James Tunstall (also Dunstall, Donstall, Donstone, and Dunstone) was a player in the 1580s and 1590s. Associated with John and Edward Alleyn, he played with Worcester's men in the early 1580s and the Admiral's men in 1590-91. As a member of that company, he was a witness to the legal battles over control of the Theater marked also by "James Burbage's splenetic outbursts against the widow Brayne at the Theater in Shoreditch" (Ingram, p. 25). In 1594 he was a player with the Admiral's men at Henslowe's Rose playhouse, where his name (as "donstone") appears in its initial recording of membership on 14 December 1594 (Foakes, p. 8). Henslowe recorded the sale of a rather elaborate cloak to Tunstall in August 1595, as well as a loan and its repayment in mid-1596 (Foakes, pp. 37, 50, 51). Tunstall was bound to the company in late July 1597 for a two-year period (Foakes, p. 239). He died in 1599; his will, which leaves "whatsoeuer he was possessed of" to his wife, Jane, is dated 8 December (Honigmann and Brock, p. 64).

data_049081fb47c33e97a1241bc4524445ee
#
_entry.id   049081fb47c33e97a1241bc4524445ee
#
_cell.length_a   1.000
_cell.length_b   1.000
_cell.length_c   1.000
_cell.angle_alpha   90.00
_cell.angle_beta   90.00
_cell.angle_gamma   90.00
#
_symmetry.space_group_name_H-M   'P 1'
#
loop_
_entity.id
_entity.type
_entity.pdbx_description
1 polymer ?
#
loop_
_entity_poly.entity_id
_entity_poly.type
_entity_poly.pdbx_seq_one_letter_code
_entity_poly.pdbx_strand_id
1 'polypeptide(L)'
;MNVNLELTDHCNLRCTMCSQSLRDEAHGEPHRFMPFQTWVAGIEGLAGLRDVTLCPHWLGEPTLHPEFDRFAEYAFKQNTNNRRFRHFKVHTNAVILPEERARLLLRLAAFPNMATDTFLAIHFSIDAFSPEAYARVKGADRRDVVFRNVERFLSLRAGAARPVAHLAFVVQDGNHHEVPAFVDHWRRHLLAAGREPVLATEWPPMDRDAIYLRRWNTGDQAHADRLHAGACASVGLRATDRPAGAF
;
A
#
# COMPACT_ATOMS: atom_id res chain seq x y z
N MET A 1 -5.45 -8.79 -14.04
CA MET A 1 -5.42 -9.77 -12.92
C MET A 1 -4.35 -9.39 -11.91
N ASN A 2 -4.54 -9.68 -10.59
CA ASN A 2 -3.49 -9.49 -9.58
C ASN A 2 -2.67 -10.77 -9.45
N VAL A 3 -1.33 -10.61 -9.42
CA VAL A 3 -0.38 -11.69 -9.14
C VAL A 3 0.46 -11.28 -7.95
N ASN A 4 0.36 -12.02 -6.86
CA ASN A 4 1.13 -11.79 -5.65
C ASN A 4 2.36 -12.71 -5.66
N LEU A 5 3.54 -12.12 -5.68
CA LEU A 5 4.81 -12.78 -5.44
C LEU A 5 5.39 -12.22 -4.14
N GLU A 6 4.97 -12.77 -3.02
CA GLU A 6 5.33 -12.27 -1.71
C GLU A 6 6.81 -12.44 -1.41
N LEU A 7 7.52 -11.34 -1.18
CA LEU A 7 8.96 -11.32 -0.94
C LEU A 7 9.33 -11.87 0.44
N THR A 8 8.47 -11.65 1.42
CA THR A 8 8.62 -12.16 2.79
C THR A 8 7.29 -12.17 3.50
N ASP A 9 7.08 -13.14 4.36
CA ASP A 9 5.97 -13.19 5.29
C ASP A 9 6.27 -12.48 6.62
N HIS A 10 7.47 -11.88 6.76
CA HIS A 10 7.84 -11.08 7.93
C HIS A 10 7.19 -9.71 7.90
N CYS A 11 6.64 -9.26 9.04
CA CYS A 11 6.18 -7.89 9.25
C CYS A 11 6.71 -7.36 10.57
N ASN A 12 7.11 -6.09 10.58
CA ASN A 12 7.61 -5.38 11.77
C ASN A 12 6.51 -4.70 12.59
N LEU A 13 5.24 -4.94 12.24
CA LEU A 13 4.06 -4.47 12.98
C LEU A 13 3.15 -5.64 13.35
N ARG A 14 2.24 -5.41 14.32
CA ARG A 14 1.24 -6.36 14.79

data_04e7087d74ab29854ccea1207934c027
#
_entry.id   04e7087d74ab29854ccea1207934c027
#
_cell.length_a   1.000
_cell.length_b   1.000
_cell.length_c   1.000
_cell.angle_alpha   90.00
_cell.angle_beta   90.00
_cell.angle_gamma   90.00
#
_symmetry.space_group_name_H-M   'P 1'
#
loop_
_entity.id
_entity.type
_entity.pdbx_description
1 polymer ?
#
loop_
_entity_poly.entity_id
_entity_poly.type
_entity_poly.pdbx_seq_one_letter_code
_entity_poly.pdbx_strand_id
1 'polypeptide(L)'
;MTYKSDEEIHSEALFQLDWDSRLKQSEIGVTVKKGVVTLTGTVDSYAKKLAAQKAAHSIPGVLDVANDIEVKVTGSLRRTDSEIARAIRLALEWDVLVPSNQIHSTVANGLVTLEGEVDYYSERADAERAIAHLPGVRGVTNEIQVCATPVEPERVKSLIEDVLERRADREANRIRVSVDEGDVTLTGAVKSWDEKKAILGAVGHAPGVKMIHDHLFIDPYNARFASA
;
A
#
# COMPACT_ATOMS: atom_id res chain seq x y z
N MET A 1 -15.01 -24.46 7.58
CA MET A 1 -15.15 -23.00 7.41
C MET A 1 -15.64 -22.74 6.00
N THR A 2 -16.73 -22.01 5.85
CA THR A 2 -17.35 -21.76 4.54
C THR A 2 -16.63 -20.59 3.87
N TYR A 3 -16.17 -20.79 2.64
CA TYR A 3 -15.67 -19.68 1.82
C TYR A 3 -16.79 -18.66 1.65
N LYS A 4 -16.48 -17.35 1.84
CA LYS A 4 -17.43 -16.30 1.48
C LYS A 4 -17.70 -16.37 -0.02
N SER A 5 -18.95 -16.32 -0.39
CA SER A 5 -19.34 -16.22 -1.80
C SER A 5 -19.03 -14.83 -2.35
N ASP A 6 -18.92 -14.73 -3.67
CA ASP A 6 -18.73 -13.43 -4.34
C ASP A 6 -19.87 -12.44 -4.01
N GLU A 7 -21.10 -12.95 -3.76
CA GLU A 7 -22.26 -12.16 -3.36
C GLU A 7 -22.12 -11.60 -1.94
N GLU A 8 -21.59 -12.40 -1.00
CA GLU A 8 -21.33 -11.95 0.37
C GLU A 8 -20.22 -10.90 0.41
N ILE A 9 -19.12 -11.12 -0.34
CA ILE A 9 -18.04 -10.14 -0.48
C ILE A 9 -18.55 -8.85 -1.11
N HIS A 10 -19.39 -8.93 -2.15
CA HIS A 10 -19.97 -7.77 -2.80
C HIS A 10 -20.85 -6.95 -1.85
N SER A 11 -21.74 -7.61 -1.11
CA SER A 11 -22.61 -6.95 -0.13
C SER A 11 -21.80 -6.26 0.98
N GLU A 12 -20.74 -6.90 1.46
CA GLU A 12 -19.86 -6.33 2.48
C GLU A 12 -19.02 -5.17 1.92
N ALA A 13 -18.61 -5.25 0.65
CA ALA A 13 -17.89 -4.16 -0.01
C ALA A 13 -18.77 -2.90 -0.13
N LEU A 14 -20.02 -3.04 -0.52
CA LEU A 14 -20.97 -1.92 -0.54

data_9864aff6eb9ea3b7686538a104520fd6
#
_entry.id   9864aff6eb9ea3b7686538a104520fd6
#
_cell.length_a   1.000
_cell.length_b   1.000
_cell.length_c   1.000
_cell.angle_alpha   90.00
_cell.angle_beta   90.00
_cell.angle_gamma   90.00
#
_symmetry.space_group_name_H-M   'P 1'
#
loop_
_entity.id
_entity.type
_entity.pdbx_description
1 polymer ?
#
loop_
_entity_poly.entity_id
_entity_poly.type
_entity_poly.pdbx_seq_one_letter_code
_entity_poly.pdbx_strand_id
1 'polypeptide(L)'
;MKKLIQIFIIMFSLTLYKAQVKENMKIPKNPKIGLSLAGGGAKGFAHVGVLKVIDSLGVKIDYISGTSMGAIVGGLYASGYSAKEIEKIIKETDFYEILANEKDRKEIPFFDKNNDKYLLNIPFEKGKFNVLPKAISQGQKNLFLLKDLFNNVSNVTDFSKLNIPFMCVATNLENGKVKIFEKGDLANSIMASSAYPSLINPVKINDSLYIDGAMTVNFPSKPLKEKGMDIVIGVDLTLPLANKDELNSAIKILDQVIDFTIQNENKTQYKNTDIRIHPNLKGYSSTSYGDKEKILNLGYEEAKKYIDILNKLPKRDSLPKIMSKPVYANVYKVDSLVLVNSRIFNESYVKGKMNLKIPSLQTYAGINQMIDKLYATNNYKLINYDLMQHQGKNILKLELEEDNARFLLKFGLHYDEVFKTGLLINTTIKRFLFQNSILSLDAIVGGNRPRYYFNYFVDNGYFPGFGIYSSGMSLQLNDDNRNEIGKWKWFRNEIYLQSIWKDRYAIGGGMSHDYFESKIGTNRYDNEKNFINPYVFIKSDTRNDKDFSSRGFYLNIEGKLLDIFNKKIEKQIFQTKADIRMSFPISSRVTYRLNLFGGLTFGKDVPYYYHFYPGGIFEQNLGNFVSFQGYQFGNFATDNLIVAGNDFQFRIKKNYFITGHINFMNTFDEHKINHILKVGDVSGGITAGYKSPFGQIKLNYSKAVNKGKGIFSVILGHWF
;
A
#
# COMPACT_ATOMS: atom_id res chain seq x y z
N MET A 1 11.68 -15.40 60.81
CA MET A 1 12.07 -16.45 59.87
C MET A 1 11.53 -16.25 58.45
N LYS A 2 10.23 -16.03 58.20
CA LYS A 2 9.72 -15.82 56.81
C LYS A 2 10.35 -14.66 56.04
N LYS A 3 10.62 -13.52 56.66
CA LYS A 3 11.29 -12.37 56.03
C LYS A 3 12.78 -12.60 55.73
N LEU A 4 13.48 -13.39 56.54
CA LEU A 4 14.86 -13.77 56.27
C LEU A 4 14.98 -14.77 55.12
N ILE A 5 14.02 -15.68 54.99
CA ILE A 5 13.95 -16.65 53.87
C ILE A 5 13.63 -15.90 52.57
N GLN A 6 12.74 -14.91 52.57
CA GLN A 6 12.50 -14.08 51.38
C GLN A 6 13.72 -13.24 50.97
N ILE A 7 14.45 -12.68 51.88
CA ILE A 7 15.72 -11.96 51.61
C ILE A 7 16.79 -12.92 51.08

William Ingram finds Tunstall "a useful example of a player about whom we know only random scraps" (p. 25). Those include details of his non-player life such as his residence in St. Bodolph with Aldgate and membership in the Sadlers' Company (Kathman says that Tunstall "most likely gained his freedom by patrimony" by way of his father, Henry [p. 39]). Thomas Harridance, clerk of the parish, recorded Tunstall's marriage to Jane Greene in 1584 and the christenings of three sons and the burial of one, 1585-89 (pp. 26-7). Harridance also recorded in significant detail the murder in May 1588 of John Donston (Tunstall), who appears to have been the player's brother (Ingram, p, 28). Eleven years later Harridance recorded the burial at St. Bodolph's of James, age forty-four (Ingram, p. 26).